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First harvest of honey now bees are not filling combs


#1

Hi,
I harvested my first batch in July and now they haven’t produced any more honey to date. Since I am new at this does anyone know what the problem might bee ?


#2

The flow is over: Store the honey super and Flow frames until next Spring and let the bees put any fall flow into the brood nest for winter survival. Take action on the Varroa mites.


#3

Ensure you store the super correctly to minimise issues with pests during winter.


#4

I have had the same issue and I am not sure WHY they are not refilling. This is my third year as a bee keeper with FLOWHIVE but my first ever harvest (lots of start up issues) …so I am happy to have had one harvest
for sure, but according to a lovely youtube video a second should be easily accomplished…any ideas? I DID close the cells in case you wonder. Thanks


#5

Where in the world are you? Impossible to answer without knowing that. :blush:

Please add it to your profile too, it really helps. :wink:


#6

i am in south central kentucky


#7

I can see that you are @bobs, but @ASweet has not enlightened us about location. I agree with @Red_Hot_Chilipepper’s comment, there is very little nectar flow right now in most of the US. There are some exceptions, but it is highly likely that the season is over for the year in Kentucky. Time to do your winter preparations and get the bees down into 2 brood boxes with no super. :wink:


#8

question ? how do i get the flow frames out when the bees have moved into the attic of the hive


#9

Hopefully you have an inner cover below the gabled roof. If so, lift it off with the roof. You can then remove the Flow frames and their super.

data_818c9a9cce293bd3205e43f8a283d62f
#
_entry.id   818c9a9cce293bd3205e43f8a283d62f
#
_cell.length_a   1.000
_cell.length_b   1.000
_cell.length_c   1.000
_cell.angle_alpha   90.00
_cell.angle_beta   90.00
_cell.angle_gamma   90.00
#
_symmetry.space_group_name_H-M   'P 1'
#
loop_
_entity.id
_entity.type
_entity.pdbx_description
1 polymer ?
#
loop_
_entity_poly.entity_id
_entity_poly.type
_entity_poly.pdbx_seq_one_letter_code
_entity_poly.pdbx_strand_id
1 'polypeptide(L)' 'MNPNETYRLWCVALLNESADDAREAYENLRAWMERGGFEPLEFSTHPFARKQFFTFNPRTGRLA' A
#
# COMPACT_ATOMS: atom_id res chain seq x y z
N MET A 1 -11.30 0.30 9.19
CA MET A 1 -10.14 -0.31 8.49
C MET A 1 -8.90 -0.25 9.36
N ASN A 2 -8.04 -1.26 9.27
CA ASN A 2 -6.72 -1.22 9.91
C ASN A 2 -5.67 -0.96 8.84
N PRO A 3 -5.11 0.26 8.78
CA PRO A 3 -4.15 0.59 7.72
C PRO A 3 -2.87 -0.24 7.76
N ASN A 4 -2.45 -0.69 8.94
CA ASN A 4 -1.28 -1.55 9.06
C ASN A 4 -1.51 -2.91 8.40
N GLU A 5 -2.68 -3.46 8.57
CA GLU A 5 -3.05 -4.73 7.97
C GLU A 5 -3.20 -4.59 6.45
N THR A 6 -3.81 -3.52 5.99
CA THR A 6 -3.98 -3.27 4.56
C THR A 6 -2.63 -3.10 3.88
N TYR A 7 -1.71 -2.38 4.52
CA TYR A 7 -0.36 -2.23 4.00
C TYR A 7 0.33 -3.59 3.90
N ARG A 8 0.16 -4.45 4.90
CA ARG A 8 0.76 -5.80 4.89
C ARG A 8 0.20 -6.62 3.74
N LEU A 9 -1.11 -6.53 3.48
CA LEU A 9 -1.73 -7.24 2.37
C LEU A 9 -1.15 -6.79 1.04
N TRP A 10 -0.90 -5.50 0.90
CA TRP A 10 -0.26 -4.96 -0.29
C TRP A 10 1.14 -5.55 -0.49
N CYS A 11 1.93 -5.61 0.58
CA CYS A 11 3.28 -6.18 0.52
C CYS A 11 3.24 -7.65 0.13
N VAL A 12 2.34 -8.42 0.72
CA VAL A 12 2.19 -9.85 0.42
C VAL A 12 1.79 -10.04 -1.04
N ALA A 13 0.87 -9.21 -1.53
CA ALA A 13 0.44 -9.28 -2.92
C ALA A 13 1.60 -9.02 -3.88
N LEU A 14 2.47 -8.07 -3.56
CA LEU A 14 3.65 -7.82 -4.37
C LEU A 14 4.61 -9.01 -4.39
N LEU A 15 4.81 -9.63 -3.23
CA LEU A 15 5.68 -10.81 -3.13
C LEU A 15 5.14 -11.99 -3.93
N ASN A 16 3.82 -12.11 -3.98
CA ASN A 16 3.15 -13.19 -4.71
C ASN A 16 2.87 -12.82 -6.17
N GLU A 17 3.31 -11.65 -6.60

You will also need to clean up the roof though. I actually cover that hole in the inner cover with hardware cloth or a thin tile, so that my bees can’t do that. It makes a sticky mess. You can scrape the comb off over a kitchen strainer above a bowl. Then crush and strain to save the honey if you want. Messy, but tasty. :blush:


#10

Thank you for this great info.One more…do I need to add another brood box for food storage and additional housing ?


#11

Too late at this time of year. However I would expect that most beekeepers in Kentucky use double brood boxes for overwintering. I would ask your local bee club. If they agree (don’t mention Flow hive, just call it a Langstroth), add the second brood box in Spring once the bees are actively foraging again, and fill it before you add the Flow super.


#12

thanks again! i will check with another bee keeper on the other side

of town. i live in a cabin on the cumberland river and no one around has bees. i will check tomorrow. bye.


#13

I don’t know how close you are to @Martha in Nashville, but she certainly uses double brood boxes, if I recall correctly. If you don’t have double brood, you just have to monitor carefully over winter by “hefting” the hives (lift up one side and guess the weight). If it is starting to feel quite light, you need to feed them. They will need careful watching in early spring too. As the numbers of bees build up, they will go through their stores very fast until the nectar really starts flowing again.


#14

I’m 10 miles south of Nashville and I use 2 8 frame brood boxes. Beekeepers in Kentucky do as well. Even 10 frame advocates use 2 brood boxes to over winter.


#15

Your bees will only store honey when there is a flow of nectar and the bees are collecting more than their needs. It seems that there has been a dearth and a lot of very hot weather though most of the US. You should check with other bee keepers in your area to see how they are faring.
Regards


#16

I’m still feeding as golden rod isn’t in bloom yet